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July 02, 2010

Bemoaning England (Again!) - Lincoln Allison argues that England will only start winning at football if we start fielding middle class players

Posted by Lincoln Allison

Lincoln Allison, Emeritus Reader in Politics at the University of Warwick and Visiting Professor of Sport and Leisure at the University of Brighton, argues that England keeps losing at football because the team is exclusively made up of uneducated, working class oiks - and uneducated, working class oiks cannot win the modern game.

For many years my paradigm example of the follies and fantasies of trying to explain human behaviour has been a football match played on 17 October 1973. England 1 Poland 1 and England champions in 1966, favourites in 1970 out of the 1974 World Cup. A simple account of the game might have it that England were jolly unlucky because they attacked for most of the game, made a lot of chances, hit the post and the bar and found the Polish goalkeeper, Jan Tomaszewski, in the form of his life. Another dimension of bad luck was that this turned out to be the finest team in the history of Polish football; it went on to beat Brazil and to finish third in the competition.

But the simple account apparently satisfied nobody. So far as all pundits and commentators were concerned England's defeat had to symbolise a broader phenomenon of national decline. It was an example of the general stifling of talent and initiative. Or its roots were in the demise of community and therefore the congested street football which had created the skilled players of the past. It was a consequence of the mass passive culture created by television. Or it was the fault of years of inadequate educational policy. And so on.

Meanwhile, of course, if Mr Tomaszewski had had the decency to make one simple error the need for competing explanations would have been obviated and the inquests would have been replaced by enthusiastic prognostications of our chances in the forthcoming tournament. The fundamental thing to understand about explanations of human behaviour is that they are only required when our expectations are confounded. And it is equally crucial to understand that what we are normally offered are not explanations at all in any logical sense, but opportunistic expressions of ideology and vested interest.

So now, here we go again. England's "golden generation" of footballers crash out of the 2010 World Cup to Germany in the round of sixteen ( a whole round earlier than usual) and they are corrupted by money, the victims of globalisation, symptoms of social collapse or a culture which (still) discourages flair and initiative. Etc! Whatever! My greatest contempt is reserved for Boris Johnson and Dave Whelan.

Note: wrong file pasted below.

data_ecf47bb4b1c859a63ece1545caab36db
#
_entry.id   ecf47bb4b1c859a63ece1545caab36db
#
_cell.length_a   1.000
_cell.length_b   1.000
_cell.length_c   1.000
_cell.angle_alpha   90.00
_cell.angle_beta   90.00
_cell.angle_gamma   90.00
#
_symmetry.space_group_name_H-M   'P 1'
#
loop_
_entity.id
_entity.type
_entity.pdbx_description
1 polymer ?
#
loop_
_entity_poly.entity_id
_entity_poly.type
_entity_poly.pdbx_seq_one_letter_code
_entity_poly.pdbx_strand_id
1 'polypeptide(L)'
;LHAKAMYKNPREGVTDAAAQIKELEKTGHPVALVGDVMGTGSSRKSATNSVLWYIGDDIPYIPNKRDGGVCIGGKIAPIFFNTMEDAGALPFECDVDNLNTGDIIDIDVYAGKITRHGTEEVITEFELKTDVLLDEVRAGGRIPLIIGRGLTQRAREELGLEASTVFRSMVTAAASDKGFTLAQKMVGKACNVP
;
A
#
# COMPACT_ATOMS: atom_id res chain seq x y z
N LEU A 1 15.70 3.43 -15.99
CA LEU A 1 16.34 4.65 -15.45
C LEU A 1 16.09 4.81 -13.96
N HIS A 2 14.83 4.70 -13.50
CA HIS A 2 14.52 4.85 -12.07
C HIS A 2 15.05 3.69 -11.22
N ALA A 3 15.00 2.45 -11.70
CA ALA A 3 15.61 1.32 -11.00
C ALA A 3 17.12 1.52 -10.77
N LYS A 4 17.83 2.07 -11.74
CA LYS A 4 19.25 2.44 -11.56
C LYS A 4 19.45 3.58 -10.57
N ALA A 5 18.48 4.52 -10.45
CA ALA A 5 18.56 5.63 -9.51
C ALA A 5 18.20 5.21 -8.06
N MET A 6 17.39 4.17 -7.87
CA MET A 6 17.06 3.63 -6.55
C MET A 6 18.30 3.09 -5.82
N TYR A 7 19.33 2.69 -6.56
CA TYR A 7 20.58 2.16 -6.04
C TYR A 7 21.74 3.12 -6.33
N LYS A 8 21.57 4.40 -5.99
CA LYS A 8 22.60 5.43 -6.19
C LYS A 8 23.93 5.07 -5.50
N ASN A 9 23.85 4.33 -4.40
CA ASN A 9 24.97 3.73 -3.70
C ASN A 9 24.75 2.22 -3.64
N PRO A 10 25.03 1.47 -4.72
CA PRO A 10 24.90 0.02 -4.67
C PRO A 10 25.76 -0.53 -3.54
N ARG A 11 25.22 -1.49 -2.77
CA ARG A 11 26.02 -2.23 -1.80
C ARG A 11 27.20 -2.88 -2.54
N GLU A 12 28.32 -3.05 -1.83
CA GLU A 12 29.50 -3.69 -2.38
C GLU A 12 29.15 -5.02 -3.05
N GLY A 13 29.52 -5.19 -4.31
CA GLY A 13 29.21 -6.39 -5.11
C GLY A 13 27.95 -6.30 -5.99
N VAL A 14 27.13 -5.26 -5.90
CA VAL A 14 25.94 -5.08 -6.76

The Mayor of London, who I think is a likeable fellow and with whom I often agree, trotted out the old nonsense in the Daily Telegraph about the lack of competitive sport in schools because of leftist ideology. I can assure him (and I'm quoting my own research, not anybody else's) that the impact of this was fairly minimal compared with that of the Thatcher government's stipulation of hours of work for teachers and its encouragement of the sale of playing fields.

Also, it is important to note that the sport which has suffered a near-terminal decline in state schools is cricket, yet England have arguably the most successful cricket squad in the world which currently holds, inter alia, the world 20 over championship and the Ashes. The simple fact is that most state schools do play football, but they don't play cricket. So if success in elite international sport had much to do with what went on in state schools it really ought to be the other way round.

But Dave Whelan, interviewed on Radio 5, reached an even higher level of illogicality. The problem was the Football Association, he said, and it would all be much better if the Premier League ran the England team. The first part sounds plausible, the second is ludicrous.

The FA may not actually be up to much, but surely football must be run by some organisation which looks like the FA and which acknowledges that there are 45,000 football clubs in the country, not twenty. It must not under any circumstances be run by a set of institutions whose purpose is the aggrandisement of their owners, most of whom come from abroad, which are not much interested in many cases even in the employment of English players.

Whelan himself is a purveyor of tat, the founder of JJB Sports and the owner of Wigan Athletic. One could argue that his comments are part of a considerable history of class war within the middle classes: yet again the "down to earth" businessman, who knows how the "real world" works, condemning the gentlemanly, amateurish, out-of-touch, haven't-got-a-clue chaps in blazers. They thus have a certain historical curiosity, but neither the logic of the argument nor the historical record of tat-sellers in important positions can be taken seriously.